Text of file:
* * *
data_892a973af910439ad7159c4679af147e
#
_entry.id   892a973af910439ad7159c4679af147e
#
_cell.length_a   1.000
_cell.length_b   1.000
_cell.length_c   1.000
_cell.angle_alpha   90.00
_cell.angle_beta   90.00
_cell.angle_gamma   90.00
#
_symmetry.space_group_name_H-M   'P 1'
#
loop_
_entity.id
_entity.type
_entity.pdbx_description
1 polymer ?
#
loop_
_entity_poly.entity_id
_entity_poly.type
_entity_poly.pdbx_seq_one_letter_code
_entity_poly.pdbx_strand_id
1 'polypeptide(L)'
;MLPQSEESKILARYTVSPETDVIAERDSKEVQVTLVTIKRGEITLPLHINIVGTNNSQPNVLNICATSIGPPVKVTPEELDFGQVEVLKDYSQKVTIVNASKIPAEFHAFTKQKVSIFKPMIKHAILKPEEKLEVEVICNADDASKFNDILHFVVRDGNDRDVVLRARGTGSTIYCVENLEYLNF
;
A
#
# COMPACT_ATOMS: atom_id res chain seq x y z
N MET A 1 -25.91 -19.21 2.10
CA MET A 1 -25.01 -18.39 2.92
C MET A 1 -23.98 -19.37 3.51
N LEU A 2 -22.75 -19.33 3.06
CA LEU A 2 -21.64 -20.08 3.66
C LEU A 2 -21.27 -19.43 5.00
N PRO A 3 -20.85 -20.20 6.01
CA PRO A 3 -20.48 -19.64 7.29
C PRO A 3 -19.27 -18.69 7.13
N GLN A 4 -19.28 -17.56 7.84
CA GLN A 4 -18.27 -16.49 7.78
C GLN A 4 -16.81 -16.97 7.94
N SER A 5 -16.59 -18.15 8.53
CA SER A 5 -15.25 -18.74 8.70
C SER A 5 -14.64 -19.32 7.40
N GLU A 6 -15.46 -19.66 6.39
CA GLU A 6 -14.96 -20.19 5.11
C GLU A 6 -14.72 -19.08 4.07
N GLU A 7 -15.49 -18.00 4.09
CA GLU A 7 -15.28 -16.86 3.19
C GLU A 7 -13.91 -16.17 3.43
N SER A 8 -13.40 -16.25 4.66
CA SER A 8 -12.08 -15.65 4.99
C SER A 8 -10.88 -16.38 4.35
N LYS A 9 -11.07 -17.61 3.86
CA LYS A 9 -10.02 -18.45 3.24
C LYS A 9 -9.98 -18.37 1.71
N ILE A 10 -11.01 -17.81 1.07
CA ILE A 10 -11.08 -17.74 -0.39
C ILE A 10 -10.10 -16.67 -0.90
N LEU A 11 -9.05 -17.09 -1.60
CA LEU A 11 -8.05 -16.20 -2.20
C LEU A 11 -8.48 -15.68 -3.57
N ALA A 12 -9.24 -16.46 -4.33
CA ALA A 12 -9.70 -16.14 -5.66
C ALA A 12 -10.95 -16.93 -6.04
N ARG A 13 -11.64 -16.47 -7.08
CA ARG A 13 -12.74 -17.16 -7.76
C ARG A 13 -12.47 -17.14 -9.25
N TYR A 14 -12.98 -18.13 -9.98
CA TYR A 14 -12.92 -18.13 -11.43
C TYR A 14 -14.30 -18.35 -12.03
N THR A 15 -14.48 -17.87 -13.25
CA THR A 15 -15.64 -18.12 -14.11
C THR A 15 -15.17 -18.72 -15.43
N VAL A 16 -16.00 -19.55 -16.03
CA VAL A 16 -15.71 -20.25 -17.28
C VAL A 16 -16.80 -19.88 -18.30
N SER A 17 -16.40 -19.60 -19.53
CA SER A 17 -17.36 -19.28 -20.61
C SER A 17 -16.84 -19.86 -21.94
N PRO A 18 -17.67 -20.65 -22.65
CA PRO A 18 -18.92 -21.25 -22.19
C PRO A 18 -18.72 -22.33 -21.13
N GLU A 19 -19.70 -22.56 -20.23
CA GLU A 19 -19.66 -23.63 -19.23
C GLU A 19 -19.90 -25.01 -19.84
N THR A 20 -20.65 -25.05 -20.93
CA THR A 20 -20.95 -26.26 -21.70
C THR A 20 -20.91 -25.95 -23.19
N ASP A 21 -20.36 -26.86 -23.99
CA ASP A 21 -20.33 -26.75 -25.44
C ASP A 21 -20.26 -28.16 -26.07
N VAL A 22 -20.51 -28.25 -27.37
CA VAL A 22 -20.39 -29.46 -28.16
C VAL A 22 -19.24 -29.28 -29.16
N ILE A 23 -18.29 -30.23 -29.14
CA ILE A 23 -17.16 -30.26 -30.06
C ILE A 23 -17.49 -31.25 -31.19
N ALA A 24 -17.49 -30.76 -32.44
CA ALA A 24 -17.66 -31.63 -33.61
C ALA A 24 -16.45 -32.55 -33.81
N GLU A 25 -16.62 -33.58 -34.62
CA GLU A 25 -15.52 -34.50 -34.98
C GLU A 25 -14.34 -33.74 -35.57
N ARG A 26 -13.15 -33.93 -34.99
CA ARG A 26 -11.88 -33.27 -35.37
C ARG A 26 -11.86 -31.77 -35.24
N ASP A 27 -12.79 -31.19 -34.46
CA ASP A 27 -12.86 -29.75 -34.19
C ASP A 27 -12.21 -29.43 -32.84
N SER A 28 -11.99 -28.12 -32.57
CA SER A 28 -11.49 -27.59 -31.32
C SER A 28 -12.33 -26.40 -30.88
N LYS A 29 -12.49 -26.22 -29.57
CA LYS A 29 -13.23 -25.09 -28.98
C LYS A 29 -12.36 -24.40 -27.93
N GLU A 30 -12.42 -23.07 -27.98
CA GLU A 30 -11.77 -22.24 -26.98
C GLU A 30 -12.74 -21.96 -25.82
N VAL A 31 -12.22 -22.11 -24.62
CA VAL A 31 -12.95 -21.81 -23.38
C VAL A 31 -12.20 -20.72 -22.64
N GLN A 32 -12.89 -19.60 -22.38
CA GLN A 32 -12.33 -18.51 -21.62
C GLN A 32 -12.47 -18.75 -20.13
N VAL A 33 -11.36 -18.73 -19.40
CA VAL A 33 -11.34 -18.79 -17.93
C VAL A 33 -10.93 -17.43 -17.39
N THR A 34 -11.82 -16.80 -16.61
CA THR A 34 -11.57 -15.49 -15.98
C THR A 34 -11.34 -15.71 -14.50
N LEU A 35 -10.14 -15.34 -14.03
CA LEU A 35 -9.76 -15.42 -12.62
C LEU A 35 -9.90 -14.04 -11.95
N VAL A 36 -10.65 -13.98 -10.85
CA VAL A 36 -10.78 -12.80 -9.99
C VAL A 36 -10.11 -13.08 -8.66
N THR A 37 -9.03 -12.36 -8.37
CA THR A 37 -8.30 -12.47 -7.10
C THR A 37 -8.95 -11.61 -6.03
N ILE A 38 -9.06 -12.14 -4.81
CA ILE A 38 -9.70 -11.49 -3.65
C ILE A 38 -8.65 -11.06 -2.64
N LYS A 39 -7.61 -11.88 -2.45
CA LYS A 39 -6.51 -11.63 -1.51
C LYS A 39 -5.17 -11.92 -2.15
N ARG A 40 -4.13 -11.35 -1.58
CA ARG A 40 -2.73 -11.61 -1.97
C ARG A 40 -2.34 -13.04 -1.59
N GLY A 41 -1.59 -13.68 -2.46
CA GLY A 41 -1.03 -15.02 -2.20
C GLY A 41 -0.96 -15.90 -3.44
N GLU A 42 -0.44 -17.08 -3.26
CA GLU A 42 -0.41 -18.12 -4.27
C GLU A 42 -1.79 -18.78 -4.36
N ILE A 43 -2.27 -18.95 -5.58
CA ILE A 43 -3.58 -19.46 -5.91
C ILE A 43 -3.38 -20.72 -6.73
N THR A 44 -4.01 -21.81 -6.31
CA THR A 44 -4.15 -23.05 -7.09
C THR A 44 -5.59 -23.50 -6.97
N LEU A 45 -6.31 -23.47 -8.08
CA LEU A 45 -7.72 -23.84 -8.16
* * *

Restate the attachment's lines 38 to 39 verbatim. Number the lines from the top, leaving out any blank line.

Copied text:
CA PRO A 3 -20.48 -19.64 7.29
C PRO A 3 -19.27 -18.69 7.13